North Carolina Takes Small Step Forward by Making Modest Commitment to Fund Tobacco Prevention

Statement of William V. Corr Executive Vice President, Campaign for Tobacco-Free Kids

May. 1 2002

Washington, DC — Four years after joining the state tobacco settlement, North Carolina has taken its first modest step toward reducing tobacco's toll in the state by funding a youth tobacco prevention program. A proposal approved today by the Health and Wellness Trust Commission allocates $6.2 million for this purpose each year for three years based on the availability of funds. We welcome this news, but North Carolina's leaders must do a lot more if they hope to reduce the tremendous toll that tobacco use takes in health, lives and money.

North Carolina will receive more than $162 million in settlement payments this year, and the U.S. Centers for Disease Control (CDC) recommends the state spend at least $43 million of these funds on a comprehensive tobacco prevention program. The Commission's proposal provides less than 15 percent of CDC's recommended funding. At this funding level, it will be all the more critical to implement proven measures following the model established by the CDC. Unless these funds are used wisely, and then increased and sustained, there will be no impact on youth smoking.

We have conclusive evidence from states that have implemented comprehensive tobacco prevention programs that these programs not only reduce smoking and save lives, but also save taxpayers millions of dollars by reducing smoking-caused health care costs, which total $1.9 billion a year in North Carolina. States are saving as much as $3 in smoking-caused health care costs for every dollar spent on tobacco prevention.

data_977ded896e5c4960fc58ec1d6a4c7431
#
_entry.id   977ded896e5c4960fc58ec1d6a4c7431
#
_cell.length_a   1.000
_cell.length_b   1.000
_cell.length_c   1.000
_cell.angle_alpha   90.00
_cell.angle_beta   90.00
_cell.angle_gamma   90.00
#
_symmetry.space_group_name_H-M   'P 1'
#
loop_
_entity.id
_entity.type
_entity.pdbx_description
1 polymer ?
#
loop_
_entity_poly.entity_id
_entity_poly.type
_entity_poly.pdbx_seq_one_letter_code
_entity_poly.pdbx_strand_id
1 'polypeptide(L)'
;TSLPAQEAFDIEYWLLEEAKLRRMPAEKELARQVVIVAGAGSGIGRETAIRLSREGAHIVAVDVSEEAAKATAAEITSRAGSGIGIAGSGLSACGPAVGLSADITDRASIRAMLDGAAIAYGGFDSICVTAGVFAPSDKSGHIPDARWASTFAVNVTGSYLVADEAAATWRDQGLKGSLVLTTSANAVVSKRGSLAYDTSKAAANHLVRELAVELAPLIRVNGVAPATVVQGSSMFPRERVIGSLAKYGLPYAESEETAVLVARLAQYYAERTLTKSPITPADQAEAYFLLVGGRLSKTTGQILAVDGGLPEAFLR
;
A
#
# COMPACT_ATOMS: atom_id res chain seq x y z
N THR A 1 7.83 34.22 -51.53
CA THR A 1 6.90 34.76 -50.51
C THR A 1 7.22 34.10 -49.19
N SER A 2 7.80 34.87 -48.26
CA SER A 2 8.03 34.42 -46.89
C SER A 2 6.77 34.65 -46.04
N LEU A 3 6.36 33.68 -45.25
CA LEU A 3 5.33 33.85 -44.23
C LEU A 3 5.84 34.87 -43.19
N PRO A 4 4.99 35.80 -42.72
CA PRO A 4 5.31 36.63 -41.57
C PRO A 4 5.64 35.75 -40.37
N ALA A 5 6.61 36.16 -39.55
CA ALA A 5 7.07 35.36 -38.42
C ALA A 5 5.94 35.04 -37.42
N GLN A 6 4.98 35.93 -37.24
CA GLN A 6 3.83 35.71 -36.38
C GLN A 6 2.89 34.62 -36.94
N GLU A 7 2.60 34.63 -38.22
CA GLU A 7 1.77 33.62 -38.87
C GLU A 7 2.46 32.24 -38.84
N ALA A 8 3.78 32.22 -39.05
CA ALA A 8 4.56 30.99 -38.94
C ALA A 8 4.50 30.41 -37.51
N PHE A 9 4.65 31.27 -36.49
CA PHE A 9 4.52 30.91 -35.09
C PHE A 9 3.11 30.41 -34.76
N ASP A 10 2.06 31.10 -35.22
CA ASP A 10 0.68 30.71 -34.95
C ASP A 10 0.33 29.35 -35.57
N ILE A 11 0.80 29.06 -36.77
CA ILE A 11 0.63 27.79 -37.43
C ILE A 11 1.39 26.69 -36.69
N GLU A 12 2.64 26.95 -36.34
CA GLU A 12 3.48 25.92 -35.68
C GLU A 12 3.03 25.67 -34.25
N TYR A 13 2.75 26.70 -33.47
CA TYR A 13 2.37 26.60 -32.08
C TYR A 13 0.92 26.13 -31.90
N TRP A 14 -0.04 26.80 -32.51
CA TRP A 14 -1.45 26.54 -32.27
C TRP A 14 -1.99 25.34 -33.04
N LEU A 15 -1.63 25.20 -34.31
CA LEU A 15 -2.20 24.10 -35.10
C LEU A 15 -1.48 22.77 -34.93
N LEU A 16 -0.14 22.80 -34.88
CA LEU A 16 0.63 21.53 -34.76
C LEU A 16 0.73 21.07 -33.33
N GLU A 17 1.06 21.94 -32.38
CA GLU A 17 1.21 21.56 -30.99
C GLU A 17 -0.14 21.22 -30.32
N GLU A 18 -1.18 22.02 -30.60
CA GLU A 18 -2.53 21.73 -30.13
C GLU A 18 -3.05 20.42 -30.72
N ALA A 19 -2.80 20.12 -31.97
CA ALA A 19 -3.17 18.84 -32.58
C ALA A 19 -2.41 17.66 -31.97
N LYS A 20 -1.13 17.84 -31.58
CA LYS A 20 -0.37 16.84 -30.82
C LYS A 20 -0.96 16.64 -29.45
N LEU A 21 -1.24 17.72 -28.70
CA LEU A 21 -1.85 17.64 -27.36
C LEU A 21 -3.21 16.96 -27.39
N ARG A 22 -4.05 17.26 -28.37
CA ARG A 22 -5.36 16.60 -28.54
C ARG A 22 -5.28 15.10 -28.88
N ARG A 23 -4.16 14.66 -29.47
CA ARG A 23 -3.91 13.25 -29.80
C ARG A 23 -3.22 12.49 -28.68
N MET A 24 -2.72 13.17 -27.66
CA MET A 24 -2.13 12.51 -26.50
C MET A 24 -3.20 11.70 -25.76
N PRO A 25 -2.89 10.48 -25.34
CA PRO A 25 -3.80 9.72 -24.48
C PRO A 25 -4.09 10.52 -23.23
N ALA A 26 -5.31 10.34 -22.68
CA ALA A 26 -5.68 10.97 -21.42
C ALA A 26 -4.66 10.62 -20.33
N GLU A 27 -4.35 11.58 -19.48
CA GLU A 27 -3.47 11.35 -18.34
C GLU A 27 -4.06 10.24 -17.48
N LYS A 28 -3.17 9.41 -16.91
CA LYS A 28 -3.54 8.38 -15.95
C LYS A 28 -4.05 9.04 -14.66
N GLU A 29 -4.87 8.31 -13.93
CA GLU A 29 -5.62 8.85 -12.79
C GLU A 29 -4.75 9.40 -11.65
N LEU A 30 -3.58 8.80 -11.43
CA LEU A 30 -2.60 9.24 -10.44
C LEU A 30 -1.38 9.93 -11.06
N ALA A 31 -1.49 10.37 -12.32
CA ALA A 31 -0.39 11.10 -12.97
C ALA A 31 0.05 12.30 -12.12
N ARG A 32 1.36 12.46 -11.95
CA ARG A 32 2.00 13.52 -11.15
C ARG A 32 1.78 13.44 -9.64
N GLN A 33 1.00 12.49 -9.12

Tobacco's toll is devastating in North Carolina. 24,200 kids become regular, daily smokers every year, one-third of whom will die prematurely. Cigarettes will kill more than 11,000 North Carolinians this year. Just last week, the CDC reported that tobacco use annually costs North Carolina $4.75 billion in health care expenses and lost productivity. A comprehensive, statewide tobacco prevention program can help reduce these numbers. Florida, for example, reduced smoking rates by 47 percent among middle school students and 30 percent among high school students in three years, while Mississippi has cut public high school smoking 25 percent since 1999.

North Carolina has taken a positive, if overdue, first step. To keep more kids from becoming addicted to tobacco, save more lives and reduce taxpayer health costs, more will have to be done.

 

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